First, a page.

Marijuana vs. Crystal Meth – A Funny (But True) Animation
In a humorous animation displaying the differences between hard drugs versus marijuana, marijuana faces off against crystal meth in a debate.
Yes, the title may look a bit much with “crystal meth” being in there, but this humorous animation goes a bit beyond that when you understand why marijuana is facing off against crystal meth. The whole point is that they are two totally different substances that one can truly harm your life compared to a natural plant that can have many benefits and does not pose incredibly dangerous threats compared to crystal meth.
What the messed up part is, which is a main piece of the purpose for the video, is that methamphetamine is actually a Schedule II drug, while marijuana continues to remain in the strictest classification possible as a Schedule I drug. So, this means that marijuana is much more harmful and addictive than crystal meth, right? And has “no currently accepted medical use”? We’ll leave that up to discretion in the marijuana vs. crystal meth debate.
However, we all should know the classification of cannabis is absolutely ridiculous. The even more ridiculous part is that it still continues to be classified as a Schedule I drug despite research, despite nearly half of the United States indicating there is in fact a “currently accepted medical use”, and despite the huge shift towards cannabis acceptance and responsible education.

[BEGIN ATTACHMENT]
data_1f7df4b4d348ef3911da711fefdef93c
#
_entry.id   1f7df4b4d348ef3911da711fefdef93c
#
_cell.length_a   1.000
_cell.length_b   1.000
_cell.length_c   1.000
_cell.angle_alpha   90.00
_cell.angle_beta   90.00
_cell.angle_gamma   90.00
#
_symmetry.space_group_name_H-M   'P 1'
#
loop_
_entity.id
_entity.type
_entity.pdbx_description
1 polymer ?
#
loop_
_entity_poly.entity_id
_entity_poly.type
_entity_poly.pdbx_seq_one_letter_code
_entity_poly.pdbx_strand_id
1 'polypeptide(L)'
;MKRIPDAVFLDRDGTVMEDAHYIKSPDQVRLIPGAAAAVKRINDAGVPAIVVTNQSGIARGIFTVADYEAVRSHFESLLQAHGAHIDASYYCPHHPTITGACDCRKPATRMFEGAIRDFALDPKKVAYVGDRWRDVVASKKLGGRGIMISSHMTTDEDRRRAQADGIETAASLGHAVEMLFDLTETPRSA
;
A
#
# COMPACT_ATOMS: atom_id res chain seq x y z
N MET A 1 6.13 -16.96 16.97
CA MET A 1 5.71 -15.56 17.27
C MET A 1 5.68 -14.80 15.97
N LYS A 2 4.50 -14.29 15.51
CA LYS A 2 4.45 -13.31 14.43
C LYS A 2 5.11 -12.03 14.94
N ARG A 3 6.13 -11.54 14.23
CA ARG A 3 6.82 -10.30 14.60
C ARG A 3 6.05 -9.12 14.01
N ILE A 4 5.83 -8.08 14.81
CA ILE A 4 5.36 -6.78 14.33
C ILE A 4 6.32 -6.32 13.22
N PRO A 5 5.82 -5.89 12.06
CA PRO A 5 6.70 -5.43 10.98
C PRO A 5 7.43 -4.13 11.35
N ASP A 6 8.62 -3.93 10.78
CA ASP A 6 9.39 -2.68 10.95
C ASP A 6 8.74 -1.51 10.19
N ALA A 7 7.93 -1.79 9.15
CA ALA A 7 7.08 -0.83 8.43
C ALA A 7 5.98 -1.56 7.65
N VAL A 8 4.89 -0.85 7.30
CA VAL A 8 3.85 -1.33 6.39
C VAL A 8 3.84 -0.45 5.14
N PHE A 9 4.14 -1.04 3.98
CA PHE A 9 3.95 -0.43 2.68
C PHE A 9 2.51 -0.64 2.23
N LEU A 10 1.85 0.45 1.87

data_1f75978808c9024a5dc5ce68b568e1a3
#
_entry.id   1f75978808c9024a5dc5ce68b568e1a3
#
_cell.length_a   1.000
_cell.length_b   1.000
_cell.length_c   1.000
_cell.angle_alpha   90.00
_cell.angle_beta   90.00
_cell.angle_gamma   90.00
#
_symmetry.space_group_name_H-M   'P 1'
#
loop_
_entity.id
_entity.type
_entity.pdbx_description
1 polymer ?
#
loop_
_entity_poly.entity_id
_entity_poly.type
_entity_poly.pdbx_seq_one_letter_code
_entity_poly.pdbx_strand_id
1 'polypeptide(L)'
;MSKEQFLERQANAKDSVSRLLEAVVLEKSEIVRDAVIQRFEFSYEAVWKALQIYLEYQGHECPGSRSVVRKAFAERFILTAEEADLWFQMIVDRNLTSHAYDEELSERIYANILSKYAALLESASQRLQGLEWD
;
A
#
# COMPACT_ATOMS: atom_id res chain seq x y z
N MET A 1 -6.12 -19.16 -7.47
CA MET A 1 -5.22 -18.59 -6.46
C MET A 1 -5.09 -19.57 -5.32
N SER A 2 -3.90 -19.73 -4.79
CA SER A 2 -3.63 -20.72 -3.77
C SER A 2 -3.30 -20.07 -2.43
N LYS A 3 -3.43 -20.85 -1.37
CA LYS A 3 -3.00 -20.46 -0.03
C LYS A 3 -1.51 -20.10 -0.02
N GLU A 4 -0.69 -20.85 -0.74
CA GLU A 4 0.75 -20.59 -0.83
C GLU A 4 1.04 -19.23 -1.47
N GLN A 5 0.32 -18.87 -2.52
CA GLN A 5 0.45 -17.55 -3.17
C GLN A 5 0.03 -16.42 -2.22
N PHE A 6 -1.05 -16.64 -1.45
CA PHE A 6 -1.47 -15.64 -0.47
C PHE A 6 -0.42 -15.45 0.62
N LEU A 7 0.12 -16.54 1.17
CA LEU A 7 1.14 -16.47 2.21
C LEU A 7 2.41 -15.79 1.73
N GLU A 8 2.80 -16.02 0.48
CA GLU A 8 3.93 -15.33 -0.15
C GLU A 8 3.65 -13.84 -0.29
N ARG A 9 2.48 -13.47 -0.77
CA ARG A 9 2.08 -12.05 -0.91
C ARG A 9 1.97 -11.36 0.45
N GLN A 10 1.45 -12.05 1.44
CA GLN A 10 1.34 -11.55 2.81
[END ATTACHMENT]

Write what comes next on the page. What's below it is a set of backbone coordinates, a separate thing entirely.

One day it will all change. We are so close, and the state ballots for 2016 along with the presidential election will be the biggest influence as to where we will go regarding cannabis policies.
For now, enjoy the marijuana vs. crystal meth debate and enjoy some of the humor behind it!
The Department of Justice has a long history of ignoring scientific and legal opinions. Patent 6630507 proves just that claims a case against Jeff Sessions.
Prohibitionists continue to oppose marijuana by saying that there isn’t enough science on it, but getting the science is nearly impossible.
Almost all Americans want prohibition to end. So why hasn’t it?